Have you ever been startled by hearing sounds that have nothing to do with the spot you are in and which may unsettle you as faulty hearing or in some cases cause a scare by appearing to be paranormal or portents of the Apocalypse. Five years ago an open forum Reddit contributor on Internet reported that “This past evening when out for a walk in the neighbourhood I heard what I thought was someone having a party or their TV up way too loud. I could hear an announcer counting down to the start of a drag race, and then the sound of motorcycle engines racing down the street. I attempted to locate the sound but if I walked outside of a certain radius of several hundred feet it wasn’t as clear, and couldn’t locate where it was coming from. Today I found out that there was drag event at the local drag strip that night that is about 6 miles as the crow flies from where I was”. During the First World War, there was a case where people, miles away from the Battle of Gallipoli heard the firing of naval guns as the British tried to maintain a foothold on the peninsula.

Hearing sounds created far out of range of human hearing is neither a portent of doom nor something from the ‘twilight zone’. It is merely a perfectly explainable natural phenomenon known as ‘Audio Atmospheric Ducting’ caused, when sound is reflected by an inversion layer in the atmosphere (or in water) and can be heard across unbelievably long distances, especially in the presence of thick layers of cloud cover.

I remember hearing the roaring of lions in the Lahore Zoo and the pealing of the bell in the Catholic Cathedral on Lawrence Road, while flying kites on the ‘mumti’ of our ancestral home, deep within the walled city of Lahore. Then there was the oft heard sound of steam locomotives from the yard at the Lahore Railway Station, all the way at our home on Queen’s Road and in the northernmost corner of Islamabad, one frequently hears the revving of aircraft engines at the Airport, on a cloud covered day – a sound so clear that it appears to be coming from somewhere, in the next Sector.

My greatest experience with ‘ducting’ was however, during the years when I had got over myths and immersed myself into a career that gave me ample opportunities for outdoor adventure. I was spending a few days in a canal rest house in a semi-hilly area of Northern Punjab, when the local caretaker cum ‘chowkidar’ asked me, if I had been disturbed by a hooting sound associated with the ‘water mill’ used to grind corn. I said that I had and now that he had mentioned it, would like to visit one, which by the sound of it, appeared to be close by. I was surprised, when told that there was no such facility within miles of where I was staying and that the sound was the wailing of a ‘banshee’ that roamed the forest, preying on unwary humans. Sensing a catch and having read about atmospheric effects on sound, I asked him how far was the closest ‘pun chakki’ in the area and whether the ‘churail’ had been heard on clear sunny days. I was told that a ‘chakki’ was located approximately five miles up the road and on bright sunny days, the demon rested. No amount of explaining that the ‘banshee’ was none other than ‘ducting’ created by clouds, could convince the man that he was wrong.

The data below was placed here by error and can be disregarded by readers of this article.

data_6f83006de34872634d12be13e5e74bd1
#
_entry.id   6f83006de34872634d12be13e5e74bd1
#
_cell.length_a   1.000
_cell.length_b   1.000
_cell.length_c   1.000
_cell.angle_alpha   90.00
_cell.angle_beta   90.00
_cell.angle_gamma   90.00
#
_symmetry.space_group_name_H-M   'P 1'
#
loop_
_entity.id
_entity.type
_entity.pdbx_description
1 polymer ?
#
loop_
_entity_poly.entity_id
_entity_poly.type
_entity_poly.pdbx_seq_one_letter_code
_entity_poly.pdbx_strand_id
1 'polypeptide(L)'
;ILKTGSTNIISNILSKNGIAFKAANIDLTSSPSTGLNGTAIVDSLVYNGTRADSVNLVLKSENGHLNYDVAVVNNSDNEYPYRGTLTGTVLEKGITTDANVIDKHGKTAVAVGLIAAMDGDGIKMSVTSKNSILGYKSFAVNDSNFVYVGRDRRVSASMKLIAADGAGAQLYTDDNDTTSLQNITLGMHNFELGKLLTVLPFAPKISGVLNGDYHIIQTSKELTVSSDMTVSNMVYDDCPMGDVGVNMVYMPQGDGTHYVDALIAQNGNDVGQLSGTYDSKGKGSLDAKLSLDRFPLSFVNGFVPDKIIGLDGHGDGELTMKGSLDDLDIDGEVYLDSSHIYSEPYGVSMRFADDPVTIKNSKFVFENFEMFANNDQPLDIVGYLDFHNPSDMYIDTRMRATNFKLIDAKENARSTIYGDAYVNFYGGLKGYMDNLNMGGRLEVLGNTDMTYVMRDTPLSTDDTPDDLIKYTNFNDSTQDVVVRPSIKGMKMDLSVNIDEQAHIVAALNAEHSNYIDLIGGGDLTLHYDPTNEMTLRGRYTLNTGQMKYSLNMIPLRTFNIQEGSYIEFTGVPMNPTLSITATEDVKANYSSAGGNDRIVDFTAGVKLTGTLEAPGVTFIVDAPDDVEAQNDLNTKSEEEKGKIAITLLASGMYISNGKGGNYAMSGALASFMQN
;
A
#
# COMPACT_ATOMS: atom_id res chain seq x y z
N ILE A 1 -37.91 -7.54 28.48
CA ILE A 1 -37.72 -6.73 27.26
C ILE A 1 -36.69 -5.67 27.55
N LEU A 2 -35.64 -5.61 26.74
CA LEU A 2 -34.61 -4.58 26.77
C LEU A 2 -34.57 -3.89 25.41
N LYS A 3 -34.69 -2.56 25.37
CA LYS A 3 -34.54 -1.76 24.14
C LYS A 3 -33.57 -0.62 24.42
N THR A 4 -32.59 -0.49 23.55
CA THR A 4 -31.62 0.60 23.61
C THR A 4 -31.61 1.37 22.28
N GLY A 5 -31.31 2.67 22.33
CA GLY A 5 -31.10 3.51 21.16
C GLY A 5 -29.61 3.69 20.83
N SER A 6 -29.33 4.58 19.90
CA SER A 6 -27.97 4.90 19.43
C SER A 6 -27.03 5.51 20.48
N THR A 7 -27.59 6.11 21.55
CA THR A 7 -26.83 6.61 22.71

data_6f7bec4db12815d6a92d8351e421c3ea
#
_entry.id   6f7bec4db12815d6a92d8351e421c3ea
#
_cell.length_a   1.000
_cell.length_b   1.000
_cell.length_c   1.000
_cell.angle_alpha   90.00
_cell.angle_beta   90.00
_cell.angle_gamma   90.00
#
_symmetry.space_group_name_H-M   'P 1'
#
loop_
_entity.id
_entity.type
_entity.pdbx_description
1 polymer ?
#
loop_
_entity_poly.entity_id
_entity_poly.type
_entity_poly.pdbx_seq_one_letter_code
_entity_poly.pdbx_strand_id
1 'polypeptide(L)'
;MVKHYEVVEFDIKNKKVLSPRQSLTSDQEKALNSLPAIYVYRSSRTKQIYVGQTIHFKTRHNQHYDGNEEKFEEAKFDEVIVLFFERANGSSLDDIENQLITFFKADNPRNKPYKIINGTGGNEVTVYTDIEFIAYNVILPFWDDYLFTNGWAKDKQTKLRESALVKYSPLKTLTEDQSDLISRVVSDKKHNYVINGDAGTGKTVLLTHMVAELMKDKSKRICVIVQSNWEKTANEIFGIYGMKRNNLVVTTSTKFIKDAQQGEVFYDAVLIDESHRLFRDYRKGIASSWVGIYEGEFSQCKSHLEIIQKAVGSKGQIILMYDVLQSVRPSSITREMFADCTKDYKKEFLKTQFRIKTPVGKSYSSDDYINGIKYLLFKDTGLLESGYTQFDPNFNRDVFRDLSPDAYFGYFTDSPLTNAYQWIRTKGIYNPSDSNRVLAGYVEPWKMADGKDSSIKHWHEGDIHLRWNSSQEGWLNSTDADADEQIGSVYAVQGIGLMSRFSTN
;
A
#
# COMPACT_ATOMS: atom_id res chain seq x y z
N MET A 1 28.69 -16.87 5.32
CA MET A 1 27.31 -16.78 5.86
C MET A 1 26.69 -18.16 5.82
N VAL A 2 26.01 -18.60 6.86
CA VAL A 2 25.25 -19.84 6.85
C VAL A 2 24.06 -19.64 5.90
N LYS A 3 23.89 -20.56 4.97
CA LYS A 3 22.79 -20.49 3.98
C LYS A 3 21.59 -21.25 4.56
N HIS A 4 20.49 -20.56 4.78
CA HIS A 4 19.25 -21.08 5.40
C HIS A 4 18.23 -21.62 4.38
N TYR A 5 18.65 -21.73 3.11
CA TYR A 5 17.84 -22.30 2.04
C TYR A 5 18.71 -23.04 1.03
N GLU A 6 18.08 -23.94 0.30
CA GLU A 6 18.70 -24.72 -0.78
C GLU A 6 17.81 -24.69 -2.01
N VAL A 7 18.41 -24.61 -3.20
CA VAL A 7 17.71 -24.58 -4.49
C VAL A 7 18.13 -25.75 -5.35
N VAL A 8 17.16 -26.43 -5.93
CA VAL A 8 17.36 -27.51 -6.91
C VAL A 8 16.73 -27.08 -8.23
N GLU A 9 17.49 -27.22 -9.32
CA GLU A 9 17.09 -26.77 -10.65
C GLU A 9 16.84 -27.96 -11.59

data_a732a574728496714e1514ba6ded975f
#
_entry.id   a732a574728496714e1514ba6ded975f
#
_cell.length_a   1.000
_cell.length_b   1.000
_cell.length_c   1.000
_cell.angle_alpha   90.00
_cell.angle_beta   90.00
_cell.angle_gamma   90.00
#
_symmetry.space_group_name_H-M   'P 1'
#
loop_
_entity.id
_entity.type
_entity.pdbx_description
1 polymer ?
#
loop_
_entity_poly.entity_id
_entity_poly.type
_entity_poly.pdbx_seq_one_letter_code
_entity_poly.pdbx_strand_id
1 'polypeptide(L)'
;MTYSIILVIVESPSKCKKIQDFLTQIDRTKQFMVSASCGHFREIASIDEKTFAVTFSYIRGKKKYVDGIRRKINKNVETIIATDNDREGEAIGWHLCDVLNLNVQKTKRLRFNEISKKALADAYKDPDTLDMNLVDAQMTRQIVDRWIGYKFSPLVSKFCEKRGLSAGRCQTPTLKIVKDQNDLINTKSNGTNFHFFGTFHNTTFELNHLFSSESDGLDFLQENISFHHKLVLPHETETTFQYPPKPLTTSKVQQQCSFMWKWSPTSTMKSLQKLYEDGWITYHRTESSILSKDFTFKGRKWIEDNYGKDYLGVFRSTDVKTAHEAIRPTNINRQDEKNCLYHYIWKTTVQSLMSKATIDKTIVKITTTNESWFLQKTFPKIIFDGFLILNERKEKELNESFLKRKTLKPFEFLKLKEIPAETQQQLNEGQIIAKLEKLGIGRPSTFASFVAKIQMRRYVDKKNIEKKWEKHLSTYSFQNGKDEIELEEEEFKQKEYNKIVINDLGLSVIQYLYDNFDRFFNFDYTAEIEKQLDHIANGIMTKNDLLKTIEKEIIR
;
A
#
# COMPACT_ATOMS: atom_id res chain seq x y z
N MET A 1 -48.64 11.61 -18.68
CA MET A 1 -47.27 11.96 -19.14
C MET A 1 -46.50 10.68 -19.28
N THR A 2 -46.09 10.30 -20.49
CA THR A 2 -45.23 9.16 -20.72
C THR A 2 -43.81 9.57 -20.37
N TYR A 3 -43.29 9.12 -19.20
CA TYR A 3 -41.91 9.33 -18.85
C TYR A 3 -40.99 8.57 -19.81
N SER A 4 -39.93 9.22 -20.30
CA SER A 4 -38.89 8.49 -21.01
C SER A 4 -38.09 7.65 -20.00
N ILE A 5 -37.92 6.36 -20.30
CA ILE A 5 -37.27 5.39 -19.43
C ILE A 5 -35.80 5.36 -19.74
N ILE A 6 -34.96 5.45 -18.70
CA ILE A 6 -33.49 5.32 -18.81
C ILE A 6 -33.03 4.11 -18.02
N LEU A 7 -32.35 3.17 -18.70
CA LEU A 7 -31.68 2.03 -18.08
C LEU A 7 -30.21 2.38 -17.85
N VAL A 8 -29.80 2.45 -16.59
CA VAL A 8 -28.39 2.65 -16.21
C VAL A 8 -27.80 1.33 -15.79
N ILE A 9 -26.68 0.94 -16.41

A roaring or booming sound coming from the sky caused a ripple of panic in many US and European cities around 2013. Meteorologists explained the unsettling event, as a manifestation of the ducting effect. The Yearbook of Facts, published in 1851 and the journal of the The British Meteorological Society, 1864 also reported similar occurrences.

Radio users know that atmospheric layers have properties that can reflect or refract transmissions depending on the type of frequency being used. These properties are used by commercial radios (not the FM Networks) to transmit long distances using the Ionospheric Layer. Users of radio communication often use the reflection and refraction effect to gain longer ranges or communicate with spots otherwise inaccessible by conventional wireless.

Reports of humans communicating across vast distances or sounds coming from the sky are as old as history itself. These have been recorded in ancient texts, epics and mythologies. Modern science has proved that there may be a grain of truth in these narratives, for the human race has yet to understand the ‘true nature of nature itself’.

 

The writer is a historian.